Lookup NU author(s): Dr Miguel Velazquez,
Professor John Mathers
Full text for this publication is not currently held within this repository. Alternative links are provided below where available.
Parental environmental factors, including diet, body composition, metabolism, and stress, affect the health and chronic disease risk of people throughout their lives, as captured in the Developmental Origins of Health and Disease concept. Research across the epidemiological, clinical, and basic science fields has identified the period around conception as being crucial for the processes mediating parental influences on the health of the next generation. During this time, from the maturation of gametes through to early embryonic development, parental lifestyle can adversely influence long-term risks of offspring cardiovascular, metabolic, immune, and neurological morbidities, often termed developmental programming. We review periconceptional induction of disease risk from four broad exposures: maternal overnutrition and obesity; maternal undernutrition; related paternal factors; and the use of assisted reproductive treatment. Studies in both humans and animal models have demonstrated the underlying biological mechanisms, including epigenetic, cellular, physiological, and metabolic processes. We also present a meta-analysis of mouse paternal and maternal protein undernutrition that suggests distinct parental periconceptional contributions to postnatal outcomes. We propose that the evidence for periconceptional effects on lifetime health is now so compelling that it calls for new guidance on parental preparation for pregnancy, beginning before conception, to protect the health of offspring.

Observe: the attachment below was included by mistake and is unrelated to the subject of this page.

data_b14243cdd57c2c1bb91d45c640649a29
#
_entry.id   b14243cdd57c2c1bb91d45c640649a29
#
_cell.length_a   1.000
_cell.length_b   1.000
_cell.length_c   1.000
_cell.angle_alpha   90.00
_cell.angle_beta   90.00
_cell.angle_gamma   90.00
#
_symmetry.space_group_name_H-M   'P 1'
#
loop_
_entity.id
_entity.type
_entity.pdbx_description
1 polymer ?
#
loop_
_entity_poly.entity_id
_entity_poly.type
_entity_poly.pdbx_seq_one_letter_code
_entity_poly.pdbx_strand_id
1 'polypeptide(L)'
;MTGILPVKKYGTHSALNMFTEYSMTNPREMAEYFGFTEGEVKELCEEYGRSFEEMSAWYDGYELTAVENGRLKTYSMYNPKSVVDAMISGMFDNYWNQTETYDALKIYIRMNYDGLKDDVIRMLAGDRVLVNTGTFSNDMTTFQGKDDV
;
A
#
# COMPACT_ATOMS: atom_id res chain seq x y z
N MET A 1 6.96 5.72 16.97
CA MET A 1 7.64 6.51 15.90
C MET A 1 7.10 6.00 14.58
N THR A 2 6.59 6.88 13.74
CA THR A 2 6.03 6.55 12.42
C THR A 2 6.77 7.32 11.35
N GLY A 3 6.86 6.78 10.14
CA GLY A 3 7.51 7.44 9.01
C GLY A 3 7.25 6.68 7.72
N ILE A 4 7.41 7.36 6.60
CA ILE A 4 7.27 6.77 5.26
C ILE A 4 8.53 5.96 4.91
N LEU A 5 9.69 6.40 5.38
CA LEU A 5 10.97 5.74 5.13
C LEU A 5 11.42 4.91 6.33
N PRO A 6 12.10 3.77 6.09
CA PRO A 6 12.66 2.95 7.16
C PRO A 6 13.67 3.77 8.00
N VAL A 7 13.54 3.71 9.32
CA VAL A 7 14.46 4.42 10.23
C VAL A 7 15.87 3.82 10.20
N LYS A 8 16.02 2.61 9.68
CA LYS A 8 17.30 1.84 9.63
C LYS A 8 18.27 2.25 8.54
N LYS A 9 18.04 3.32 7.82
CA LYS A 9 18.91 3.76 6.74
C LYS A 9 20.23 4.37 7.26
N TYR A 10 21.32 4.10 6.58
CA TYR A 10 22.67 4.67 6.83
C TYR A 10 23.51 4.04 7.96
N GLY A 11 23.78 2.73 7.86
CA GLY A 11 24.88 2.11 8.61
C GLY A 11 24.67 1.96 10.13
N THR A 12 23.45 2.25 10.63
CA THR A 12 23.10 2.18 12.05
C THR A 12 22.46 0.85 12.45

Author(s): Fleming TP, Watkins AJ, Velazquez MA, Mathers JC, Prentice AM, Stephenson J, Barker M, Saffery R, Yajnik CS, Eckert JJ, Hanson MA, Forrester T, Gluckman PD, Godfrey KM
Publication type: Review
Publication status: Published
Journal: The Lancet
Print publication date: 07/05/2018
Online publication date: 16/04/2018
Acceptance date: 31/01/2018
ISSN (print): 0140-6736
ISSN (electronic): 1474-547X
PubMed id: 29673874